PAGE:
But First, Let’s Fika: One of Sweden’s simplest pleasures

We have all taken a fika at some point. It may have been earlier today, at the weekend, or maybe you are about to take one now. You might take a fika with a friend, a family member or even a stranger. We are talking about a break of sorts that nearly always involves coffee, cake and conversation. Fika is a Swedish term that is more a moment in time rather than another word for a coffee break, there is an important social foundation that differentiates it from grabbing a coffee on the go. Fika is about socialising over coffee and something sweet, it’s about having valuable time with friends and taking time out for yourself. And the best thing about how the Swedes see fika is that you can never have too many.

Homemade Scandinavian delicacy, Skolebrød in Baltzersen's cafe, Harrogate.

Sweden is a leading consumer of coffee, drinking on average five cups a day (on par with the Finnish). But what makes fika more than just the quality coffee is the ample amount of sugary, buttery goodness that goes with it, and because fika is about sharing, it makes the indulgence virtually calorie free*.

Coffee shops in general are considered as a ‘third place’, a valued environment after the home and the workplace. But traditionally Swedes consider the social phenomenon of fika not to be bounded by walls, you can take a fika anywhere.

But of course, this is Britain and sometimes it is just easier to stay indoors.

Interior shot of Baltzersen's cafe in Harrogate, home of Fika in Yorkshire.

It’s hard to believe that after all this talk of coffee being so ingrained in Swedish culture that there was once a time when coffee was banned periodically in the country. Coffee first arrived in Göteborg in 1685, imported from the Arabic world and was initially sold as a medical remedy in pharmacies. It quickly spread amongst the upper class, becoming the drink of choice for the rich and intellectual. However it all took a sour turn when the National Health Authority raised concerns about excessive consumption. The following year coffee was taxed heavily as a means to reduce use. Then, in 1756, coffee was prohibited. The prohibition ended in 1769 but that was not the last of the restrictions. Sweden saw three further periods of prohibition that was monitored by “coffee police” leading to an underground movement of coffee drinking. Because coffee was so expensive it had a significant effect on national trade, resulting in these periods of prohibition which lasted between two and five years.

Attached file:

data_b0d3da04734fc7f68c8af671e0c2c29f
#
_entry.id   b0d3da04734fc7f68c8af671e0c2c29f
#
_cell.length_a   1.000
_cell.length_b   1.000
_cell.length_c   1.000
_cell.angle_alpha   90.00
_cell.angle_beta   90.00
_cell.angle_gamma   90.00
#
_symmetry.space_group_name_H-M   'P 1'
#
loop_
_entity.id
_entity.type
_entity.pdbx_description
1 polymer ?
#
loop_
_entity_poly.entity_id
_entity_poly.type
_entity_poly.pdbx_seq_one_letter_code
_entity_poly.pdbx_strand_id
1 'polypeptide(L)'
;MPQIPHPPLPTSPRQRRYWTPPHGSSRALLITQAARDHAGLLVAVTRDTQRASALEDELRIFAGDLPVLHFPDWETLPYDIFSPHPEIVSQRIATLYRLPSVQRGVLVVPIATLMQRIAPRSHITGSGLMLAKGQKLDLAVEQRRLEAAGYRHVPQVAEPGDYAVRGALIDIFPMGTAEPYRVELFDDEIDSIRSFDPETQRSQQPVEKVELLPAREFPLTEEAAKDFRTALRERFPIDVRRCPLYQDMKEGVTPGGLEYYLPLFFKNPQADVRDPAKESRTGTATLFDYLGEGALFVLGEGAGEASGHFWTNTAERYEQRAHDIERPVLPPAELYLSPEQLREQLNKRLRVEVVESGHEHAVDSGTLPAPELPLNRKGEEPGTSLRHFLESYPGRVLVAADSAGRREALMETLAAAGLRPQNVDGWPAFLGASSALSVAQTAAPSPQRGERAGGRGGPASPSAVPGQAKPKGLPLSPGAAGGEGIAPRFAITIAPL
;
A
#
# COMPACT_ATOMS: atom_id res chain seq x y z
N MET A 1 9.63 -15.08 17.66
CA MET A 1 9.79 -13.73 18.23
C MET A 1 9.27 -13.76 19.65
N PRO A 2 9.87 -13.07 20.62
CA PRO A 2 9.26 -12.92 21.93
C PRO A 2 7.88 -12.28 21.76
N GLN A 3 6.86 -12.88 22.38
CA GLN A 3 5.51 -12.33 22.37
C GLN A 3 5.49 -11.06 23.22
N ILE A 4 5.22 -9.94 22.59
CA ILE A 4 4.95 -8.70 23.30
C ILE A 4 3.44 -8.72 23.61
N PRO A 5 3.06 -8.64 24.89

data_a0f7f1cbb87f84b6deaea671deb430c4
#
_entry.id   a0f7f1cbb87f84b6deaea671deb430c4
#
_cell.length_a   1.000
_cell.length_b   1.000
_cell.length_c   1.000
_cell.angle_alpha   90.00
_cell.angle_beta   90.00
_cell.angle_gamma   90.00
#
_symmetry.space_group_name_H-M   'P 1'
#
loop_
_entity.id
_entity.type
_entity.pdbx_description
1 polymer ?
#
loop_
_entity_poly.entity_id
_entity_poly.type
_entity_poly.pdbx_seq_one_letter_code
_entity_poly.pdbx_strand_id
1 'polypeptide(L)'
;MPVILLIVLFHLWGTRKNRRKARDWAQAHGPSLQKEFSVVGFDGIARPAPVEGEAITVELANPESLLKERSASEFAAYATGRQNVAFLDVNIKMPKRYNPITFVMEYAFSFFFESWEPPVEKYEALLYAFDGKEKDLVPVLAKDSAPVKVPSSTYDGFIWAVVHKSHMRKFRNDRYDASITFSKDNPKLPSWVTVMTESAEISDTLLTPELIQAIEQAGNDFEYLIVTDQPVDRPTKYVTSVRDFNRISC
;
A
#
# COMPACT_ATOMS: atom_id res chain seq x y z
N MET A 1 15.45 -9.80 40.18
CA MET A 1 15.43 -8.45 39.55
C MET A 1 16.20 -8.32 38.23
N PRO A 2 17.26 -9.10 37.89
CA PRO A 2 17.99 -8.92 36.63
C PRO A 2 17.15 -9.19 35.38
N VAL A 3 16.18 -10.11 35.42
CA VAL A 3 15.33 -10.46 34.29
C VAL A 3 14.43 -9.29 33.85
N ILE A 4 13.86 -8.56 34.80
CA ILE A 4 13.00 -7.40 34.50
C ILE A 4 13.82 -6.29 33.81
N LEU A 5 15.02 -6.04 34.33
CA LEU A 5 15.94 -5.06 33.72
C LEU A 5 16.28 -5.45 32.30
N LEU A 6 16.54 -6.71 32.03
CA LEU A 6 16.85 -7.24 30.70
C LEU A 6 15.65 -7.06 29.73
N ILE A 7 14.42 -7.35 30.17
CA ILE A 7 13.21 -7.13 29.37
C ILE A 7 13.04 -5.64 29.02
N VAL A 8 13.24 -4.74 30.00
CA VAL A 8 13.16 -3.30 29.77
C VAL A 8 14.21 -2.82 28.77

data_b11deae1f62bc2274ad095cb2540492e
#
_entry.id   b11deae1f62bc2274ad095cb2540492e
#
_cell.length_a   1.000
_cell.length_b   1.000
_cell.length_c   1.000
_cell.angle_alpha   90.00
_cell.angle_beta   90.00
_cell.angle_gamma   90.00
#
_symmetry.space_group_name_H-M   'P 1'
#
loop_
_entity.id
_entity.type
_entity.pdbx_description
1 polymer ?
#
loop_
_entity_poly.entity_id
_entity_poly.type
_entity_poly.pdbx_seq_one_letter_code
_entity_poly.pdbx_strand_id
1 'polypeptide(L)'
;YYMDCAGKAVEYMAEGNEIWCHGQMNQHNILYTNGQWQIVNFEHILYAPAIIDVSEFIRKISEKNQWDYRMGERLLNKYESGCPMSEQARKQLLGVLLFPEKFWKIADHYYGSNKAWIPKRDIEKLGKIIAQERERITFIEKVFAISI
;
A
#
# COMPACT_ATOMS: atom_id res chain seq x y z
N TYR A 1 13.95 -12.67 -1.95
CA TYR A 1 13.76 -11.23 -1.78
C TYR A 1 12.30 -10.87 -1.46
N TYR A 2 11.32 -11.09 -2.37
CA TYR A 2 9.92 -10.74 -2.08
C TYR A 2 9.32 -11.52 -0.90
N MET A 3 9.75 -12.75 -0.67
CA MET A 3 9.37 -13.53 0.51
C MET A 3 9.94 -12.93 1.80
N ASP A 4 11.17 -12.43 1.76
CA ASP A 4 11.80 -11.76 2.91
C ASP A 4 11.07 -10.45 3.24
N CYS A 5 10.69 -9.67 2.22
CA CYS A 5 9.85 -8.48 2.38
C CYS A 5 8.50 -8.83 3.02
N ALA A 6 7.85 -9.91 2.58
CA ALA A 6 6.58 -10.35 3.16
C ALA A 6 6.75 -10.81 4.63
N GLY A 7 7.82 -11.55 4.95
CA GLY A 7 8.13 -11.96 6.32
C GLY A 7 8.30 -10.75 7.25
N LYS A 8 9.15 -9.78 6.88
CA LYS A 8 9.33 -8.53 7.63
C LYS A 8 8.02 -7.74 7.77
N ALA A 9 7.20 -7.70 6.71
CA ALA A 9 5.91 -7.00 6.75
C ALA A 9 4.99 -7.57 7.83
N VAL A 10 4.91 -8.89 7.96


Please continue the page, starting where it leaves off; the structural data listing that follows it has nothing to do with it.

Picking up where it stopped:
Thankfully Sweden has a much more embracing relationship with coffee now. In fact, you will find Swedish coffee roasters Koppi on our retail shelves and in our aeropress right now.

Koppi coffee from Sweden in Baltzersen's cafe, for the perfect fika moment.

The morning is a perfect time as any to take a fika. Whether it is before work, after you have taken the kids to school or when you have hit a wall whilst doing that major project – call a friend to catch up or come have a chat with us, we are a friendly bunch. Our cinnamon buns are toasty warm in the morning after coming out the oven at 8am, paired with a strong flat white or a lovely, milky latte will get you in the right mind set for the rest of your day.

If your fika time is later on, get your hands on one of our cardamom speckled sultanabollers, think scandi toasted tea cake, and satisfy your belly and mind.

Here at Baltzersen’s we see many of you take what you can now refer to as a fika. Drinking your coffee of choice, meeting a friend, catching up, but some of you need to improve on your sweet treat addition to make it an official fika, there is always a good excuse you see.

Freshly made everyday, Baltzersen's cinnamon buns are the epitome of a fika treat.


*Unfortunately there is no evidence to support this.

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